When I first arrived in Australia, an early writing commission was to preview the expat playwright Ray Matthew’s wonderful outback play, ‘Spring Song’. It captured country values and setting perfectly “ so well, in fact, that he was whisked off to the UK by Lawrence Olivier, never to return, and never to put on stage again such a successful evocation of anywhere else but Australia.
Expatriotism is a double edged sword. Perhaps Tracey Moffatt has discovered some of its keenness? Hailed as our Tracey in New York where she created the exotic Orientalism of ‘Laudanum‘, self-harmed in ‘Scarred for Life‘ and created a series of brilliantly edited film snippets that captured the racism, sexism and crassness of Hollywood, she stuck it successfully for 10 years. Indeed, between 1997 and 2003, a show called modestly, ‘Tracey Moffatt‘ toured 60 different venues around the world before coming ‘home’ to the Museum of Contemporary Art in Sydney. But the artist herself has now returned to Oz “ though it’s Sydney, not her mothership city of Brisbane she’s chosen “ and has, in the memorable words of Queensland Art Gallery curator Kathryn Weir been making work concentrating on the suburb within herself.
The QAG in Brisbane is showing this work under the highly appropriate title, ‘Spirited‘. Not only does it contain six suites of photographs called generically ‘Spirit Landscapes‘, there’s one group called ‘Night Spirits‘ which is a quixotic attempt to capture the crying souls of massacred Queensland Aborigines in random night images “ didn’t she make a film called ‘Night Cries’ back in the 80s???; and then there’s a nascent TV series called ‘Art Calls‘ where the idiosyncratic spirit of the artist shines through delightfully.
But that spirit is also sensually present in the series, ‘As I lay back on my ancestral land’ “ where the vari-coloured clouds over her head are subtly intermingled with naked female forms. And the confident spirit with which she’s come home couldn’t be better represented than by the brave interspersing of other artists’ work with her own “ make what connections you may with Ian Fairweather, Bridget Riley, Arthur Streeton, Yoo Seung-Ho and Djambawa Marawili. Certainly Bill Robinson’s ethereal cloudscape shows him matching Moffatt’s sense of ancestral relationship to land and sky; Bridget Riley’s colours are a mate for the water crayon writing superimposed on her deliberately dull ‘Suburban Landscapes’; and the black, surreal Yves Tanguy (with the wacky title, ‘Dung on the left, violets on the right’!) adds to the bleakness of her ‘Night Spirits‘ series.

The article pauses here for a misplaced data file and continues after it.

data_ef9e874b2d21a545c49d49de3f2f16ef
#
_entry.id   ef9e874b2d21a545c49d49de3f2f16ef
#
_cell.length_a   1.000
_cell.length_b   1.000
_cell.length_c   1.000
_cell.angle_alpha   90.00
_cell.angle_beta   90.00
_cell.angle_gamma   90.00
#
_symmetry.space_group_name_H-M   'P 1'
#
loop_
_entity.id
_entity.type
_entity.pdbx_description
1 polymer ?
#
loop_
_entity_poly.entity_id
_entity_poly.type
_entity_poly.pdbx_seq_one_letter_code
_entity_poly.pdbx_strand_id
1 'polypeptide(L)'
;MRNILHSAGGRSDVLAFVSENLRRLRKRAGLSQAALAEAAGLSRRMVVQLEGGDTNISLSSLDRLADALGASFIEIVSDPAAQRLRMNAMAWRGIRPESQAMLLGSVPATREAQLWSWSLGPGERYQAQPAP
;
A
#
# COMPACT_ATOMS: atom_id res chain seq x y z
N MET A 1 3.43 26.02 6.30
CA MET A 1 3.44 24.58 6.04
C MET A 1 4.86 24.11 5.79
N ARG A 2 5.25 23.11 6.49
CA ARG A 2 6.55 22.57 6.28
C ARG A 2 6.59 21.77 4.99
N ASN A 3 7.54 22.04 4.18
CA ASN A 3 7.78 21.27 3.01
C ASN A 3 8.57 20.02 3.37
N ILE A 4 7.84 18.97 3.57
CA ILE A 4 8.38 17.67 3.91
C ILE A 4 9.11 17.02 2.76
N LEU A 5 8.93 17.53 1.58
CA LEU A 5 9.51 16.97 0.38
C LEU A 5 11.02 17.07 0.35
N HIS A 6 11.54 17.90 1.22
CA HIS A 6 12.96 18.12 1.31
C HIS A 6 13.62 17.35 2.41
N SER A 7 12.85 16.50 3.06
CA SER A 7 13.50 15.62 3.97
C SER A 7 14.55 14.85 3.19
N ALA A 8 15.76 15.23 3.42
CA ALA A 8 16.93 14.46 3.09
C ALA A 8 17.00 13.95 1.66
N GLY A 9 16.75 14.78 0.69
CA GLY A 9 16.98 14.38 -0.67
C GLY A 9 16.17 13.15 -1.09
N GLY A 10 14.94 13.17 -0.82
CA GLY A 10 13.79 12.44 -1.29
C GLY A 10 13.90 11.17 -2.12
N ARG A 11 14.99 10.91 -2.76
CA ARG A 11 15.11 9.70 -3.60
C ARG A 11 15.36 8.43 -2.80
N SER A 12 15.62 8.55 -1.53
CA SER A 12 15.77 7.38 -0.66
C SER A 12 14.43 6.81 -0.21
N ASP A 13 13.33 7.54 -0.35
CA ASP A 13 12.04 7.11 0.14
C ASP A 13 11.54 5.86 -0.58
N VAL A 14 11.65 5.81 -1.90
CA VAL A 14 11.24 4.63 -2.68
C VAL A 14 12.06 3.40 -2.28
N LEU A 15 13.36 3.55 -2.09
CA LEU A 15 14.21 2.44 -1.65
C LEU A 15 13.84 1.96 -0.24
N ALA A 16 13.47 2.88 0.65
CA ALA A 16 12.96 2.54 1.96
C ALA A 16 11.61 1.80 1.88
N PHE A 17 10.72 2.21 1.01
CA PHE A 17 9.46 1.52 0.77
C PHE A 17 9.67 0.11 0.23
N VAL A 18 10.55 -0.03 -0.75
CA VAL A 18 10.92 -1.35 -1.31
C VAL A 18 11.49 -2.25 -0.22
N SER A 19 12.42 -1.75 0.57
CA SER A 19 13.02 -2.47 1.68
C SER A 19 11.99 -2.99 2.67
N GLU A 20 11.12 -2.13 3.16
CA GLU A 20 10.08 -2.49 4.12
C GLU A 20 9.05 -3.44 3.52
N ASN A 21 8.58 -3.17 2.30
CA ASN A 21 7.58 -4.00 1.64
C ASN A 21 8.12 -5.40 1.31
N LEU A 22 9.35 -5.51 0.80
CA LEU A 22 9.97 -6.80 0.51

But I question the links between Moffatt’s ‘Pioneer Dreaming’ prints, which juxtapose the faces of Hollywood’s unlikely cow-girls with hand-ochred landscapes, and Djambawa Marawili’s ‘Baraltja‘ bark, showing the snake which sends forked lightning into the tropic skies of Arnhemland from his waterhole habitation. So, one’s mocking a connection with the land, while the other is utterly dependant upon it.
I think my favourite series is ‘Picturesque Cherbourg’. No, we’re not in France beneath umbrellas! This misnamed township in Queensland was the home of many a displaced Aboriginal family “ a place of pain and detribalisation as they were deliberately separated from their Country. But that pain is only apparent in Moffatt’s works through their torn and collaged construction. For she’s chosen the most brilliant of colours and bright white picket fences as her subject-matter to emphasise the resilience of the residents dumped there through much of the 20th Century. And the ‘Picturesque‘ of the title is a reference to Eugene Atget’s ‘Picturesque Paris’ photo-series from the end of the previous century, where he was revealing how modernisation had effected working class Parisian lives.
And then there’s ‘Art Calls’ “ a literal description of the filmed Skype interviews she’s done with a dozen arty people. What’s so delightful is the split screen used to show both sides of the interview as she asks unexpected questions and her callers respond. Oh, and a lady called Sandy ‘interprets’ various artworks in the Art Gallery of NSW! I have to admit that I’d heard only of Jenny Kee (designer), Destiny Deacon and Clinton Nain (brother and sister artists, who play up outrageously) and Jan Billycan (star Bidyadanga artist “ from whom little is gleaned apart from her hunger for lunch and a nice little song!). But American artists Deborah Kass and Franco Ruiz gave best value in catching the mood of their wayward interviewer, emanating from “ would you believe “ a remote studio in Ipswich, who took on the appearance of a fairground fortune teller with gay abandon!
It may well not make it to free-to-air TV “ but can be discovered in its current entirety on the ABC’s website.
Will the combination of artshow, catalogue and film convince you that Tracey Moffatt is arguably the most prominent Australian artist exhibiting nationally and internationally today, I wonder, as QAGoMA Director Chris Saines would have us believe in the exhibition catalogue?
Artist: Djambawa Marawili, Destiny Deacon, Clinton Nain, Jan Billycan, Tracey Moffatt,